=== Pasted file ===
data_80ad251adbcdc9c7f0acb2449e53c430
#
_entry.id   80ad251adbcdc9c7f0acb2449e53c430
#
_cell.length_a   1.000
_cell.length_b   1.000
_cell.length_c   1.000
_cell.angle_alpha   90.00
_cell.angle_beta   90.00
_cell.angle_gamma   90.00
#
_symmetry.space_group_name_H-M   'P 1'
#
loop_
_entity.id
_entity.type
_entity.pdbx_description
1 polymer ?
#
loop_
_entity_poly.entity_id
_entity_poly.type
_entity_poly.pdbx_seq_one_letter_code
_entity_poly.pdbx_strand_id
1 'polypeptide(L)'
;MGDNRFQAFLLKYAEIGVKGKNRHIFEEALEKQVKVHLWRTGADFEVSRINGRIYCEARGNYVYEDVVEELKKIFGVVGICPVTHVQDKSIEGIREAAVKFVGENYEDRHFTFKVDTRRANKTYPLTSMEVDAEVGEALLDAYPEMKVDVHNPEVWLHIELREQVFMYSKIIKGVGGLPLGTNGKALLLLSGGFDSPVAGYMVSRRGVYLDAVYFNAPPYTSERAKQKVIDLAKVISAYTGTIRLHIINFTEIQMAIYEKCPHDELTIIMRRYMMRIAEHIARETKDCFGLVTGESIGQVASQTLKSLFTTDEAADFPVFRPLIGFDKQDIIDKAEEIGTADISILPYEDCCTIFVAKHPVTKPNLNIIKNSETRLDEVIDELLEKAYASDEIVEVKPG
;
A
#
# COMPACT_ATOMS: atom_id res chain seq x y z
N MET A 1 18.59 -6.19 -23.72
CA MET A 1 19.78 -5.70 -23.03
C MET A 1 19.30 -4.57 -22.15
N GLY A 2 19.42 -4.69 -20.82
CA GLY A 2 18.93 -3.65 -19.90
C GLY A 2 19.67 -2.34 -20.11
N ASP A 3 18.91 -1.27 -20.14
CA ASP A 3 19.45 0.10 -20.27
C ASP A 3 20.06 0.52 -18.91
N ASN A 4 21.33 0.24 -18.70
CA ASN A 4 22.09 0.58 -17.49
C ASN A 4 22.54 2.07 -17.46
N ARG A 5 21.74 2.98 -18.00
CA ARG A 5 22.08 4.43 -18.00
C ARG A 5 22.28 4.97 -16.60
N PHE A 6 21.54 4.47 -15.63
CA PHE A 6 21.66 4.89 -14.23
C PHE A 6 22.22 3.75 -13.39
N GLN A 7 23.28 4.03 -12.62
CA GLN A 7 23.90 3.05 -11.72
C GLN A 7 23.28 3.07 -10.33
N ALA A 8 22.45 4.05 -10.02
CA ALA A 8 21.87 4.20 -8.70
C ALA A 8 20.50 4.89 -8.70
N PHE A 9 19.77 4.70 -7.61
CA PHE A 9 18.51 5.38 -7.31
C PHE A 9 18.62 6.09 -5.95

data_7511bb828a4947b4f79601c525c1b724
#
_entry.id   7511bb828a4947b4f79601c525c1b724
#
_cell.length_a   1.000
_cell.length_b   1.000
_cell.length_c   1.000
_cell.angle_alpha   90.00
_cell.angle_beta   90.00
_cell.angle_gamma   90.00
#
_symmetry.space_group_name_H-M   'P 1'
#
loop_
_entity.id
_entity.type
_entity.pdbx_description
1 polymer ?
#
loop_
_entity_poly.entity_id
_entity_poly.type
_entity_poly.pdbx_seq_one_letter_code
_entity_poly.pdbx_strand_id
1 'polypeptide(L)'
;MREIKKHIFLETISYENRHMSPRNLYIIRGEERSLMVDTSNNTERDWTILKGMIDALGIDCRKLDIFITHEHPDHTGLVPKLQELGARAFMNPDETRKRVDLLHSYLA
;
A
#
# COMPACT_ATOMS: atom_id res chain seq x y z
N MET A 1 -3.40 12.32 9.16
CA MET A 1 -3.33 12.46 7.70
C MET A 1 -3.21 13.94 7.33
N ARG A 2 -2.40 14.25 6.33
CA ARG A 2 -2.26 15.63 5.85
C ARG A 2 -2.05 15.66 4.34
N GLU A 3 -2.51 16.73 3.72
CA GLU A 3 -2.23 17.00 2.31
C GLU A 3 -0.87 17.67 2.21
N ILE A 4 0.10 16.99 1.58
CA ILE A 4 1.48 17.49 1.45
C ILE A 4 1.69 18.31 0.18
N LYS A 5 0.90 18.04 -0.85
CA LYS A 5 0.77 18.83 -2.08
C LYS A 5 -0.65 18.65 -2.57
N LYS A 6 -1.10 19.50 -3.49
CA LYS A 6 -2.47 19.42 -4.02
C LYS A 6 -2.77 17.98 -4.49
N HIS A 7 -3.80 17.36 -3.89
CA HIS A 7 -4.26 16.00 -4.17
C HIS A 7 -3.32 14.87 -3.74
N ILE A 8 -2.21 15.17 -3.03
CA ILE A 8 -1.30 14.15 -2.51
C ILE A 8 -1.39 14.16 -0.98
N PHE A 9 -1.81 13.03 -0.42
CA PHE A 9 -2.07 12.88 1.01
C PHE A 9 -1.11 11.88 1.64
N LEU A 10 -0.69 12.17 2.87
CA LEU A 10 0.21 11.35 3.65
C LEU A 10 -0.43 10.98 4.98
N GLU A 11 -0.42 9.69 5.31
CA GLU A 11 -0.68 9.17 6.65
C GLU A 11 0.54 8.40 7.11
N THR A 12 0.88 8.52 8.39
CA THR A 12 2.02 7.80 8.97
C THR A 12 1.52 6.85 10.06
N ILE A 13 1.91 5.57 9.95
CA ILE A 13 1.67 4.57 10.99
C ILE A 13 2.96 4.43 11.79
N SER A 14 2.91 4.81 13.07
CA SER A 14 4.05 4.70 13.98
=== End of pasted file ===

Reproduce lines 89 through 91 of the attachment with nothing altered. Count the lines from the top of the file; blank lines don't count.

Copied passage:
CA MET A 1 -3.33 12.46 7.70
C MET A 1 -3.21 13.94 7.33
N ARG A 2 -2.40 14.25 6.33